“And I got a lot of that I even got that from my boyfriend,” she said before sharply course correcting. “My ex-boyfriend.”
“He was a jealous boyfriend and he literally- I just wanted to go shoot. I was like I need these for my port (portfolio). It’s funny how life works. These were the last photos I needed for my portfolio I had just cut my hair bald and I was like I need these shots. He did not want me to go. He wanted me to go sit in a park with him to watch him play basketball or something and I was like ‘I’m gonna go do these’ so he was super mad at me.
So I went and I did my shots and I went straight to the park after and I tried to show him the pictures and he still wasn’t happy about it.
He wanted to maintain this attitude and I was like, ‘What the heck man?’”
Not only was her boyfriend’s attitude surly, his comments were snarky. “He said ‘what are these photos gonna be in Vogue or something?’ Then he said something to the effect of it ain’t Vogue so like what are you doing? He was the only person I had at that time too so hearing him say that was like ‘Wow, I thought you believed in me’.”
Despite her hurt feelings, Galletti pressed on more concerned with securing that bag then her boyfriends insecurities. Shortly after she was scouring over the contract that would change her life. “They offered me a two year non-exclusive contract and I reviewed it and I signed it.”
The pictures from that shoot were used to book her first corporate gig. “It was with Garnier. I was bald. I didn’t even have a little bit of hair. I just remember being so nervous and scared and I’m not a person like I don’t get stage fright that’s not a thing for me, but going into castings I would be. I was so nervous I went in and they slated me.”
Eventually her persistence paid off for each of them. “You wanna know something else? I got that boy signed! When I went to go get signed I told him to come with me ‘cause he was a handsome kid so I knew they would sign him and that’s exactly what happened.” Later she got the type of high brow revenge that Jackie Collins novels are made of. “We did a shoot together that got submitted into Vogue Italia so life is really funny.”
It would be easy to assume things were easier as she got further into modeling but that had its challenges as well. “My first year walking fashion week was at Cipriani’s and I didn’t have any friends, like model friends with me. I was pretty alone throughout the whole process. Fashion Week in general is pretty messy backstage there’s 100s of people. There’s news outlets back there and you’re trying to like change and not be seen by anyone. But later on I’m backstage and I’m getting my stuff. I was leaving with my luggage,” she explained. The industry is notorious for having limited space for models to store their personal belongings despite requiring them to be at shows that often take place on opposite side of the city back to back to back.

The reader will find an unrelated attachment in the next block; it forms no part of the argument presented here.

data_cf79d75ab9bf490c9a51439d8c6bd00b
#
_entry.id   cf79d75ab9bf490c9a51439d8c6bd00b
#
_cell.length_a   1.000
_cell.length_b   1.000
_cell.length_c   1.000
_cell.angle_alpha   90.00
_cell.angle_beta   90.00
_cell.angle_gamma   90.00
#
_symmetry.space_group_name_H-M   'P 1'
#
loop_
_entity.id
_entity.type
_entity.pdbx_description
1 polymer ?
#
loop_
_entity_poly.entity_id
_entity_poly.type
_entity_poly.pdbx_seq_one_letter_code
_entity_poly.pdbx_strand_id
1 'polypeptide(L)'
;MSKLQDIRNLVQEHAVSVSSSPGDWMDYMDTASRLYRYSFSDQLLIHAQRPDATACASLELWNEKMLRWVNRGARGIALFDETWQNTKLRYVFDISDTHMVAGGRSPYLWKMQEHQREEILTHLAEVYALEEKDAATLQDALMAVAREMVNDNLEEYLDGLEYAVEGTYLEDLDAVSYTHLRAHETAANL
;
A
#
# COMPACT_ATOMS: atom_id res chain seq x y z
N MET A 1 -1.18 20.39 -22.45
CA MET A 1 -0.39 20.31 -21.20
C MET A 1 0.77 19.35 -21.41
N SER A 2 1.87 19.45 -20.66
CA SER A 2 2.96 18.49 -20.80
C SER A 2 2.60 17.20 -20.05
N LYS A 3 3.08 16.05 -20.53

“And I remember this one model that I really liked her work apparently she was dating one of the guys that was in my set and she gave me the dirtiest look as she walked out. And I didn’t have any relation to her boyfriend we had never even said ‘hi’ to each other during rehearsals or anything. I just glimpsed and as I glimpsed she was given me the dirtiest look I have ever seen and I was like, why does this girl even care about me? I’m new. I know who she is, she doesn’t even know who I am. So that was my first experience being backstage. It was kind of sad.”
Her ability to seek the positive when some might have snapped is a credit to her faith. Her line of stickers inspired by her nickname Ya The God (a moniker given to her by a friend complimenting her people skills) is an unintentional nod to her Buddhism.
“It ties into my beliefs,” she stated. “The God thing is kind of ironic ‘cause we don’t pray to anything in Buddhism. It’s about meditation and looking inward. Whatever God is supposed to do for you you’re supposed to do for yourself.”
Clearly she’s more than capable.